Sunday, March 22, 2009
Sunday morning gospel--Smith's Sacred Singers (1926-1928)
First, let me apologize to any Internet Explorer users encountering a long break between the image and the text. I find that, when I do a proper text/image line-up on Firefox, it doesn't work for I.E., and vice versa.
I don't suppose there's a way around this problem.
And... I have yet to hear back from our tech, Steve, whom I want to diagnose whatever's going on between my sound-editing software (MAGIX Cleaning Lab 14), my PC, and/or my CD-ROM. In the meantime, I ripped today's 78s on 14 and experienced two aborted CD burns. The third, oddly enough, worked without a hitch--no freeze-up, nothing. So now we know that, whatever the issue is, it's on and off.
I think these nine files of 1926-1928 78s came out pretty well--they took some work, for sure, since only one of these discs was in above-average condition. The rest were eh to ugh. ("So, how's it look, Lee?" "Eh....") But all are listenable, and some even sound good.
As we discussed last post, it seems that anything that isn't familiar in the mass-marketed-music sense ends up with one or more of the following labels: oddball, outsider, weird, eh, and so on. But the gloriously gruff and aggressive style of Smith's Sacred Singers is straight out of Sacred Harp (a.k.a. shape-note) singing, an area of music that is anything but poorly documented. The group's Columbia label recordings were extremely popular in their day, so, again... outsider they were and are not. Then again, they don't sound like Elvis, Frank, Bing, or Beck, so....
The music of SSS screams pop culture, but that term has almost lost its meaning anymore. The main problem is the first word, whose definition has changed considerably over the past few decades. Once, everyone knew that "popular" meant just that--everyone. Everyone, in the sense of the common man and common culture. But today, no one is common. No one! Just ask them. ("Excuse me, sir. Are you common?" "Heck, no!")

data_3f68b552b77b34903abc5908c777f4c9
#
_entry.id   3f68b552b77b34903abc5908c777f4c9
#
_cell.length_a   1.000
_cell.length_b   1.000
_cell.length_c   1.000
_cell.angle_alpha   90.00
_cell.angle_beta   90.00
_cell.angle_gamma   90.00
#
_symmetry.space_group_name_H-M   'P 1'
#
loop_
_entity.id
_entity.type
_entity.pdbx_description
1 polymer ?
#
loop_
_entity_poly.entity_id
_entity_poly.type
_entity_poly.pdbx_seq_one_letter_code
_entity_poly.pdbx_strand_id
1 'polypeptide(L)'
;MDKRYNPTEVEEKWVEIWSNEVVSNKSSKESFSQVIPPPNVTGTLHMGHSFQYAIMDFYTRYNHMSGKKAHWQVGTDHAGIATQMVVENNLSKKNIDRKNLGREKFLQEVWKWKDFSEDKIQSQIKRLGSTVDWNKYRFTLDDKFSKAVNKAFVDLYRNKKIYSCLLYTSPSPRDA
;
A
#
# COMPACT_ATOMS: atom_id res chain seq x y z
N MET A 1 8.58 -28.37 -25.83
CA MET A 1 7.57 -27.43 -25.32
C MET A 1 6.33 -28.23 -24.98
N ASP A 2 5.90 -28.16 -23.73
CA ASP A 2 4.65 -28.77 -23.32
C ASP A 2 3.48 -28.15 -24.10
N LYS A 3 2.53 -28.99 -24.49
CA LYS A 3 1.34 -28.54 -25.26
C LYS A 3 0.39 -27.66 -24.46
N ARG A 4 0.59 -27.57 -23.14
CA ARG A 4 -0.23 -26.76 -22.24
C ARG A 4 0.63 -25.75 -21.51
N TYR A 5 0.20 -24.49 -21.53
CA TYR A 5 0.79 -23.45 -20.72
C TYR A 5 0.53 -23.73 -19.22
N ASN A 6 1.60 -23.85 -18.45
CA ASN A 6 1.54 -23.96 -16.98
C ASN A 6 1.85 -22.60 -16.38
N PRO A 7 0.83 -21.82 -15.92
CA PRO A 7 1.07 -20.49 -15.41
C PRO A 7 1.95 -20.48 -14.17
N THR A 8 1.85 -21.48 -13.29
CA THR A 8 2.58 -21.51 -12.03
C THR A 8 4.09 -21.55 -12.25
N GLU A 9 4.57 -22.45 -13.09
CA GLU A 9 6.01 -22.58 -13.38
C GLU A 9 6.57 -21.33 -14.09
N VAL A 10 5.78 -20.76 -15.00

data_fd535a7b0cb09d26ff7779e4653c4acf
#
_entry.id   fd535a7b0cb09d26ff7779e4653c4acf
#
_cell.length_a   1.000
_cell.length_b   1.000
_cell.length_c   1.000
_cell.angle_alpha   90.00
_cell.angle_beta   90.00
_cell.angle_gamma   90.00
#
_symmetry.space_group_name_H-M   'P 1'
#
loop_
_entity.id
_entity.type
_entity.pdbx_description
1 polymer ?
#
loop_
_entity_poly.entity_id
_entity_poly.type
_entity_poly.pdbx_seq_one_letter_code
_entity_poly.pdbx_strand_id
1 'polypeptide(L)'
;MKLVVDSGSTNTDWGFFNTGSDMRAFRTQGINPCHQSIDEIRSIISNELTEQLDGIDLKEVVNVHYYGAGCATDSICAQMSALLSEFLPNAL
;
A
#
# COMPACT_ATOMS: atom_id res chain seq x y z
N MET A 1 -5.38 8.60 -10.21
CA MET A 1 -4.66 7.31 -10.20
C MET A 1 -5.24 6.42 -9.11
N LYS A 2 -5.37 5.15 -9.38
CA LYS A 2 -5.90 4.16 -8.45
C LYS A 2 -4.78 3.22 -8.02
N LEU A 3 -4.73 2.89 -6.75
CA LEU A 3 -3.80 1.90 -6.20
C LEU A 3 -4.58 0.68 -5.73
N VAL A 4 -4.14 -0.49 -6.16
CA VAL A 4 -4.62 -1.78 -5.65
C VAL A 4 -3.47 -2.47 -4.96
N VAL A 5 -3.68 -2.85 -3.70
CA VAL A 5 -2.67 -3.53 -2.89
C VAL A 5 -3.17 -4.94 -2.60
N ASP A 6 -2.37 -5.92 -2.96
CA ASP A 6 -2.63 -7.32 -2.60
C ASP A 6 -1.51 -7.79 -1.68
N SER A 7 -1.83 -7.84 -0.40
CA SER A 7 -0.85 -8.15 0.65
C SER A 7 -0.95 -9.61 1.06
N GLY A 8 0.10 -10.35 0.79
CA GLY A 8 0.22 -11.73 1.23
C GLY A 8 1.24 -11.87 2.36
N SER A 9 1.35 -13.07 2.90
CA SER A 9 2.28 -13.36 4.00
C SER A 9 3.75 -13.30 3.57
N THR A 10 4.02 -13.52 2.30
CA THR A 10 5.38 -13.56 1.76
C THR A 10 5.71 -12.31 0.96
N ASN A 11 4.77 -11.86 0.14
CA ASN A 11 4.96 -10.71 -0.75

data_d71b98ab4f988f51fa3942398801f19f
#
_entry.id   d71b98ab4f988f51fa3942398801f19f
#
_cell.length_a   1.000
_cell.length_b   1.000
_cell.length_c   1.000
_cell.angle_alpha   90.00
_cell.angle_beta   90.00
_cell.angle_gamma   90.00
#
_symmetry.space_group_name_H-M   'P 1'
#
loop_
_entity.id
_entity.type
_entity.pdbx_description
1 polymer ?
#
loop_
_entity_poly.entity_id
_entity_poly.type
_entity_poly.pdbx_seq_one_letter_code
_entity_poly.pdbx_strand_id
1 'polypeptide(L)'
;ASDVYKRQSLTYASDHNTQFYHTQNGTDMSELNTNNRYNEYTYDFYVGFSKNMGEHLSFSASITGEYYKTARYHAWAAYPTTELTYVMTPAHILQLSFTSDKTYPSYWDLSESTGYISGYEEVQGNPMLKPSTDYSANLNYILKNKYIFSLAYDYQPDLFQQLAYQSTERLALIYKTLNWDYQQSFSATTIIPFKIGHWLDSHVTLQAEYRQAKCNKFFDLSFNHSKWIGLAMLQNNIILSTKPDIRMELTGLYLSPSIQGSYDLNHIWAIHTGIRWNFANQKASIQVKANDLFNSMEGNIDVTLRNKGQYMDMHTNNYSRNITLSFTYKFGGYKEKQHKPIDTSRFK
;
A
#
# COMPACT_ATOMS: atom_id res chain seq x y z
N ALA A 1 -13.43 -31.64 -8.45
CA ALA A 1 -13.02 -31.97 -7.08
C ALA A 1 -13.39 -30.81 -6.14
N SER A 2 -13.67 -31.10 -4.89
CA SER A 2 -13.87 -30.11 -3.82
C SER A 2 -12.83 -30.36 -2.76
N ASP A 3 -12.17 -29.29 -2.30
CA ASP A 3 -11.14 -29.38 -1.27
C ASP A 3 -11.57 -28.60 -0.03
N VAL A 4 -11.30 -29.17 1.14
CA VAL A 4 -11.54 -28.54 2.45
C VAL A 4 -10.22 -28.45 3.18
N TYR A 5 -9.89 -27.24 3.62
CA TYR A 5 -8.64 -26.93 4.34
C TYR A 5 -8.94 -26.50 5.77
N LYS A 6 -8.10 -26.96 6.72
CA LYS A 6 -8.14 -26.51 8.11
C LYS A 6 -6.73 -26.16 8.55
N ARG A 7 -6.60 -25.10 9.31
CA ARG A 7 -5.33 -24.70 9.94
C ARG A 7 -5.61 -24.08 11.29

This all has something to do with why people become convinced that this or that record is outside of the pop category. That's my best guess.
Really, "pop culture" has to go as a term, since, on a popular level, people don't know what popular means. So we'll have to call it something else. Schmopular, maybe.
Meanwhile, I call the following nine tracks marvelous.
Click here to reach zip file: Smith's Sacred Singers, 1926-1928.
HE WILL SET YOUR FIELDS ON FIRE
I WILL SING OF MY REDEEMER
SHOUTING ON THE HILLS
PALMS OF VICTORY (Actually, DELIVERANCE WILL COME)
THE HOME OVER THERE
MY LATEST SUN IS SINKING FAST
PREPARE TO MEET THY GOD
HE BORE IT ALL
From Columbia label 78s.
I mislabeled Deliverance Will Come as Palms of Victory, which happens to be an alternate title. Oops. It's also been known by other names over the many decades since it was written. My Latest Sun is Sinking Fast is much better known as Angel Band. The words, by Rev. Jefferson Hascall, come from 1860, and were originally called The Land of Beulah. Music is by the great William B. Bradbury. In spite of it all, O Brother, Where Art Thou? credited the whole thing to "Traditional." The alternative would have involved research (an old-fashioned term for Googling).